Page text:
Baked Pork Loin with Thai Sweet & Sour Sauce烤猪柳kǎo zhū liǔ

coverOne of my favorite easy dinners has always been this easy baked pork loin – its hearty, rich and delicious, super easy to make, and so delicious. Since pork loin has little fat, it can become tough very quickly when overcooked. Marinating or brining pork loin before cooking will always help to soften the pork tenderloin and keep it from drying out. Searing the pork before baking not only helps to lock in the pork’s juices, but also makes it taste great and give you a perfect crunchy texture. And you can top it with any of your favorite sauces you like.

Serving 3-4

  • 500g                             pork loin
  • ¼ cup + 1 tablespoons                   olive oil
  • 1/3 teaspoon                             sea salt
  • 1/3 teaspoon                              ground pepper corn

Thai Inspired sauce

  • 1 tablespoon                            olive oil
  • 100g                                          French Beans or asparagus, minced
  • A half of the Red Bell Pepper, minced
  • 2 tablespoons                          light soy sauce
  • 2 tablespoons                            Lime juice
  • 1 tablespoon                             palm sugar or brown sugar
  • ½ tablespoon                            corn starch (optional, it helps thicken the sauce)IMG_4648.jpg


  1. Rinse the pork loin under running water, pat dry with kitchen towel. Mix 1 teaspoon of freshly ground sea salt and black peppercorn, ¼ cup of olive oil in a bowl. Mix well. Place the pork in and have it marinated it for 4 to 12 hours.
  2. Now let’s sear the pork loin. Place one tablespoon of olive oil in a frying pan over high heat. Once the oil is hot, place into the pork loin over medium heat. Fry till both sides golden. This takes about 6-8 minutes.
  3. Pre-heat the oven to 175℃ .  Place the seared pork loin on a baking tray and bake for 25-30 minutes. Once done, remove the pork loin out and let it rest for 8-10 minutes before cutting. The resting part is important as it allows residual heat keeps cooking and helps lock the juice in the meat.  The perfect cooked meat looks a little bit pink in the middle, but that’s perfectly all right.
  4. IMG_4657.jpg
  5. In the meantime, let’s make the sauce. Heat the oil in another frying pan, fry ¾ of the minced beans or asparagus and pepper for 2 minutes over low heat. Add light soy sauce, lime juice and palm sugar. Stir and cook for 1 minute. Pour the sauce into a bowl.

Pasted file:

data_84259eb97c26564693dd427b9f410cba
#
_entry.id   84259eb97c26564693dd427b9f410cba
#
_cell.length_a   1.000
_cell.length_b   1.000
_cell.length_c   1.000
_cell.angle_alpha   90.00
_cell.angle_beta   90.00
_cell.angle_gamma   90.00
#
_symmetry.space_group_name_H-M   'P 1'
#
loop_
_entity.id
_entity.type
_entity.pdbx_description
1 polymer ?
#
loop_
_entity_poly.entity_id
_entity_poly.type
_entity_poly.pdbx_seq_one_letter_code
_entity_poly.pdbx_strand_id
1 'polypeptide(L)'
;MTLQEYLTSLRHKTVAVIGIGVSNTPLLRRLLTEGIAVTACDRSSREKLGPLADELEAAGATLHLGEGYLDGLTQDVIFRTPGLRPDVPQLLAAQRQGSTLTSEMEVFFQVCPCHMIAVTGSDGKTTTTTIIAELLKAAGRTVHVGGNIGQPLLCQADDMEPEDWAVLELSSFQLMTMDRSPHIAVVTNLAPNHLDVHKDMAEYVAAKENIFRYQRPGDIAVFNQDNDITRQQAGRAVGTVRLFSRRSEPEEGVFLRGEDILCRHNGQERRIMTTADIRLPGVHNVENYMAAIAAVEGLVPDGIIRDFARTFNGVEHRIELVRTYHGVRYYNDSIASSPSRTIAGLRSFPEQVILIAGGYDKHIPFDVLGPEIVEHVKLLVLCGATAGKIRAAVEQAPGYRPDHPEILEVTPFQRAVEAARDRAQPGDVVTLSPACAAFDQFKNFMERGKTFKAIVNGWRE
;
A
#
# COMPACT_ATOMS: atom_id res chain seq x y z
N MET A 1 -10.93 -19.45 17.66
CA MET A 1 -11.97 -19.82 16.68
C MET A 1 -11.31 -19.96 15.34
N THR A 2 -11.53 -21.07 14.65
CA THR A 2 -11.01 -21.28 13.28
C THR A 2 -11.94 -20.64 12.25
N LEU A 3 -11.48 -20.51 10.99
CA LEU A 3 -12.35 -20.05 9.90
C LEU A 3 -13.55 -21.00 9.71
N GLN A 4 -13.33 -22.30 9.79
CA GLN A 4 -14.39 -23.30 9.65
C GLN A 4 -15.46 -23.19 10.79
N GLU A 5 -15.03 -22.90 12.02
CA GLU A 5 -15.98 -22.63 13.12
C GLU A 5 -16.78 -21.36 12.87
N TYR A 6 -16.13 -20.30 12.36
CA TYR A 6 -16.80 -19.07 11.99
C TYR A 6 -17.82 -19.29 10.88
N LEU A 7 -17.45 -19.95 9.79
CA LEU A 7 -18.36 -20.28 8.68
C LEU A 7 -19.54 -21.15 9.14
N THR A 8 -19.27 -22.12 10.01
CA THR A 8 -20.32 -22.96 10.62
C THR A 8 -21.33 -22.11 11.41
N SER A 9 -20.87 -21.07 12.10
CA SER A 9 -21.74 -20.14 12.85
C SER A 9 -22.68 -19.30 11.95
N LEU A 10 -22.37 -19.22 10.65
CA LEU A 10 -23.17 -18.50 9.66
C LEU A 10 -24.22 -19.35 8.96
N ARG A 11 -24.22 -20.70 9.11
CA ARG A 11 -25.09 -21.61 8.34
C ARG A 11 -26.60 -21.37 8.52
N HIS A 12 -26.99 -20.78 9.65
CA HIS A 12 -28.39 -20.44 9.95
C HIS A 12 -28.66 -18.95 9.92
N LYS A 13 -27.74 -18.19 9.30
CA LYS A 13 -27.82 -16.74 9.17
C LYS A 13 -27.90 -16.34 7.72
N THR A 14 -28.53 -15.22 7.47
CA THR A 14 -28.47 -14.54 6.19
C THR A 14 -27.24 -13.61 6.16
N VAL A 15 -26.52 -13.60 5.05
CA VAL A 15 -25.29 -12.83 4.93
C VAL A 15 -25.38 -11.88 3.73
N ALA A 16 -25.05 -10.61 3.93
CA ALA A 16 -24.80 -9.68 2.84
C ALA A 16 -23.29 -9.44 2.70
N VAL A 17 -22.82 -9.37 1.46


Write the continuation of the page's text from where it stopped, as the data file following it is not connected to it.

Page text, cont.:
6. Cut the pork loin into thick serving pieces and place them into a serving plate. Pour the sauce over the pork loin. Ready to serve.



Guizhou Ribs馋嘴排骨chán zuǐ pái gǔ

cover1The satisfying spicy ribs just crumbled off the bone, and with all of those savory seasonings as an added bonus. It is inspired by a trademark dish from Three Guizhou Men, my all-time favorite restaurant in Beijing that offers authentic Guizhou Cuisine. Guizhou Province borders Sichuan thus is similar in that the food is spicy. Unlike Sichuan food though, it does not prominently feature those numbing peppercorns. The food tends to be mildly sour instead.

 Serves 4-6,  

  • 1500g   pork spareribs 整条猪肋排


  • 1 tablespoon                           coriander seeds香菜籽
  • 1 tablespoon                           white peppercorns (or use the same amount of white peppercorn powder)白胡椒粒或者白胡椒粉
  • 1 teaspoon                               salt
  • 1 tablespoon                           light soy sauce生抽
  • ½ tablespoon                          dark soy sauce老抽
  • 10 – 12 cloves                         garlic, peeled
  • 1 cup                                       fresh coriander stems and roots, minced香菜梗
  • 2 tablespoons                         Chinese cooking wine
  • 1 tablespoon                           cooking oil


  • 1 tablespoon                           Cooking Oil
  • 8-10                                           mix of green and red chili, cut into small pieces
  • 3 tablespoons                         Fermented Black Beans干豆豉
  • 2 tablespoon                           Seasonings made as indicated above
  • 1 tablespoon                           light soy sauce
  • 1/2 tablespoon                         sugar
  • ½ cup                                        water
  • 3 tablespoon                           unsalted peanuts, toasted and roughly chopped
  • 1 cup                                         Coriander leaves, roughly chopped, for garnishingIMG_4168


Make the Seasonings

  1. Wash the ribs and pat dry with paper kitchen towel. To make the meat absorb the seasonings better, you can use a sharp knife to remove the membrane from the back side of the ribs. Line up a baking try with aluminum foil. Place the ribs on top of the tray.IMG_4170
  2. Place the peeled garlic, coriander seeds, peppercorn seeds, fresh coriander stems and roots, salt and Chinese cooking wine in an electric blender. Pulse until finely minced.
  3. Scoop out two tablespoons of the seasonings. Set aside for later use for cooking toppings.

Marinate the ribs